December 24, 2011
U.S. Ambassador to The United Republic of Tanzania Alfonso E. Lenhardt announced on December 24 that the American people have provided disaster relief funds to flood victims in the Dar es Salaam Region. Relief supplies totaling USD $50,000 (approximately TSH 80 million) are being made available through the United States Agency for International Development Office of Foreign Disaster Relief (USAID/OFDA) to the Tanzanian Red Cross Society to support families and communities affected by the floods.
Dar es Salaam is currently experiencing devastating floods resulting from the heaviest rainfall in 55 years according to the Tanzania Meteorological Agency. A rapid assessment by the Tanzanian Red Cross estimates the total number of people affected by the floods over 50,000 (approximately 10,000 families); to date about 10,000 people (approximately 2,000 families) have been displaced and are being accommodated in temporary displacement/holding centers. Over 200 people have been injured, with approximately 2,500 people missing, mostly children, and 23 people have been confirmed dead, and the toll is expected to rise in coming days.
Ambassador Lenhardt handed over the funds to Secretary General of the Tanzania Red Cross Society Adam O. Kimbisa on the morning of December 24. During the check handover, Ambassador Lenhardt said, "the $50,000 USD in disaster assistance from the American people will be used for immediate relief to 10,000 affected families with non-food items including blankets, buckets for water storage, mosquito nets, and water treatment tabs as well as shelter items, including family tents, tarpaulin, and sheeting.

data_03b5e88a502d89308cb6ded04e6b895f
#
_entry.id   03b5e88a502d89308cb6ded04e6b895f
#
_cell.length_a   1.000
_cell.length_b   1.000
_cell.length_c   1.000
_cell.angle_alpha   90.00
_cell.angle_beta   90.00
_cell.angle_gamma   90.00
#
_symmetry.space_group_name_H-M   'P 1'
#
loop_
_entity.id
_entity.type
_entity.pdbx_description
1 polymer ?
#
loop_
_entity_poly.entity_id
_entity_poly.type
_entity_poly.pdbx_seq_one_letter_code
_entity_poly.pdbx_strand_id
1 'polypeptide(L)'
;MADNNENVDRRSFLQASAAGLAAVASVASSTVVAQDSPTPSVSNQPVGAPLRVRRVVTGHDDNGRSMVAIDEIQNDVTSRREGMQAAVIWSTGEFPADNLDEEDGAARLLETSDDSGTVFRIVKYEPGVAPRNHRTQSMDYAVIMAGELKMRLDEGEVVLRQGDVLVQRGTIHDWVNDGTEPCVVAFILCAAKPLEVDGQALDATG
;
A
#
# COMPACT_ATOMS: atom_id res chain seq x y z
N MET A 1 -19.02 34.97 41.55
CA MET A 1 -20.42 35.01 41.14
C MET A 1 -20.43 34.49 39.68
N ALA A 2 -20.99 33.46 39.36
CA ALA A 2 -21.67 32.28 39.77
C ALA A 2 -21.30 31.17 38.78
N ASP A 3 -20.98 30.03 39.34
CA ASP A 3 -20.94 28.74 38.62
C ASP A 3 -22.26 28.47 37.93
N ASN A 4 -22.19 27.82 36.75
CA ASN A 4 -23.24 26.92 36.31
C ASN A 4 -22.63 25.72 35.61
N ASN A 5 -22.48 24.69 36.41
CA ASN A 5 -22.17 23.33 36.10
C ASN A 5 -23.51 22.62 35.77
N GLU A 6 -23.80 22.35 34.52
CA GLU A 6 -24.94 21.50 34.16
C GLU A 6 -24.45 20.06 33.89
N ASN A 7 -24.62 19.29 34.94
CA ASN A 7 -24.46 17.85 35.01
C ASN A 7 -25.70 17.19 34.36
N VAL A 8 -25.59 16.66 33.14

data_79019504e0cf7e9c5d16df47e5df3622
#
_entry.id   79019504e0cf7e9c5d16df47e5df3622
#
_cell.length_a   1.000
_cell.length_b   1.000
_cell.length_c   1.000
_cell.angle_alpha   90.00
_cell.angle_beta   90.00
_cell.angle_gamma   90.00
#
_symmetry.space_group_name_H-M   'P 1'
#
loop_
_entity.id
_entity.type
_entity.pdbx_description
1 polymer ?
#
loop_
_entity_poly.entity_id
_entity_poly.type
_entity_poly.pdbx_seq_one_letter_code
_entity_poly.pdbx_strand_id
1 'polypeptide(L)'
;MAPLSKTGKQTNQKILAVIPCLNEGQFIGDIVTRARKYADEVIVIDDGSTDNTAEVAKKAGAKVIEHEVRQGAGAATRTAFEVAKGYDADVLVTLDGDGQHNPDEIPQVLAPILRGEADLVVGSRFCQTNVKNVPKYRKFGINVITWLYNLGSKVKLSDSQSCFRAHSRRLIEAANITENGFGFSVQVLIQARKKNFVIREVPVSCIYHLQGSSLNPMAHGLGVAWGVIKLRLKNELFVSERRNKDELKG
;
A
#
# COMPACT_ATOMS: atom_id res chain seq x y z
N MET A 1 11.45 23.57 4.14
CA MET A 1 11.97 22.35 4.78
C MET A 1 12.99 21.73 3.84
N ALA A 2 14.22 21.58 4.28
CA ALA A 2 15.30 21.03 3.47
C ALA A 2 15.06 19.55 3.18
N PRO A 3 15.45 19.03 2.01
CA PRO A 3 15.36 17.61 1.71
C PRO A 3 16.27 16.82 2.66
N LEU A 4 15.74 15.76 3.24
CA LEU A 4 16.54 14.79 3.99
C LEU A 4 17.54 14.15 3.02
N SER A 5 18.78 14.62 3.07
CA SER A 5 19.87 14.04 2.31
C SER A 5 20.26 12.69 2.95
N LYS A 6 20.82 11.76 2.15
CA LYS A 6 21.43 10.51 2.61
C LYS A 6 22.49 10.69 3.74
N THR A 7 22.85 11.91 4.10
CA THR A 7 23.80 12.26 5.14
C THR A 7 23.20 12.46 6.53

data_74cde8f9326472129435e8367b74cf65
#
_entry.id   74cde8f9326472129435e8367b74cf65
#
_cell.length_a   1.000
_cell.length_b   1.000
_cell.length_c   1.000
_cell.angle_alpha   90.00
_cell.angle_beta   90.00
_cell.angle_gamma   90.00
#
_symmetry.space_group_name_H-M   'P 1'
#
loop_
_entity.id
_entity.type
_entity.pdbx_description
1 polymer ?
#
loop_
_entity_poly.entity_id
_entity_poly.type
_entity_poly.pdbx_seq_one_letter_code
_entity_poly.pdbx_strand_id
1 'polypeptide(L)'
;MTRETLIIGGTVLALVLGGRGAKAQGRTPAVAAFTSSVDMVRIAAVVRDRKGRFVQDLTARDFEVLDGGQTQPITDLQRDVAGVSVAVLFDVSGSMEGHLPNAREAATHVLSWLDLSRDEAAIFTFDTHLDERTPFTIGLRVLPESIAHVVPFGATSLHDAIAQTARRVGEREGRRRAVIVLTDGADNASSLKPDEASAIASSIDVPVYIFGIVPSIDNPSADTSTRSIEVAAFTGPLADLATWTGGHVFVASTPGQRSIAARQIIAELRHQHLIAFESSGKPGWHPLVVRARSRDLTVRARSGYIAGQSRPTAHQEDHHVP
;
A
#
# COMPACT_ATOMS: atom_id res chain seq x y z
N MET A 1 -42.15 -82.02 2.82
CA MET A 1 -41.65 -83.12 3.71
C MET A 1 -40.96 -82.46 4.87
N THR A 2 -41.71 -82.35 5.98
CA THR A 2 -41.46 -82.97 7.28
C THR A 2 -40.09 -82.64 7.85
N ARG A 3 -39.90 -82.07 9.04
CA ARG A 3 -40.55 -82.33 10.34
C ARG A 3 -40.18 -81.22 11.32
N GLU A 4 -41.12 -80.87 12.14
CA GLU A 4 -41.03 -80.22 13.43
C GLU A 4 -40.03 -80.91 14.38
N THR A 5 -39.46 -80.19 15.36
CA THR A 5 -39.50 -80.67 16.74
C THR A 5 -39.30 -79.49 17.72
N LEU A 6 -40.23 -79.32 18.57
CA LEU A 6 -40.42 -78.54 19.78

Secretary General Kimbisa was joined by Joseph S. Kimaryo, Director, Disaster Management & Logistics, and Stella Marealle, Information and Dissemination Manager for the Tanzanian Red Cross Society.
This is the third time in 2011 the US has provided rapid disaster relief to Tanzania; including $50,000 in relief for the ammunitions explosion in Ilala district in February as well as donating medical supplies to Mnazi Moja Hospital in Zanzibar after the Zanzibar ferry accident in September.
The record rainfall, which began on December 20, worsened an already disastrous situation has caused significant damage to key infrastructure including bridges and roads connecting the suburbs and the city center. Public transport has been brought to a near standstill. Many houses in lowland areas have been completely destroyed, leaving thousands displaced. A significant number of wells which serve as major sources of water for family use have been over-flooded causing families to go without clean and safe water.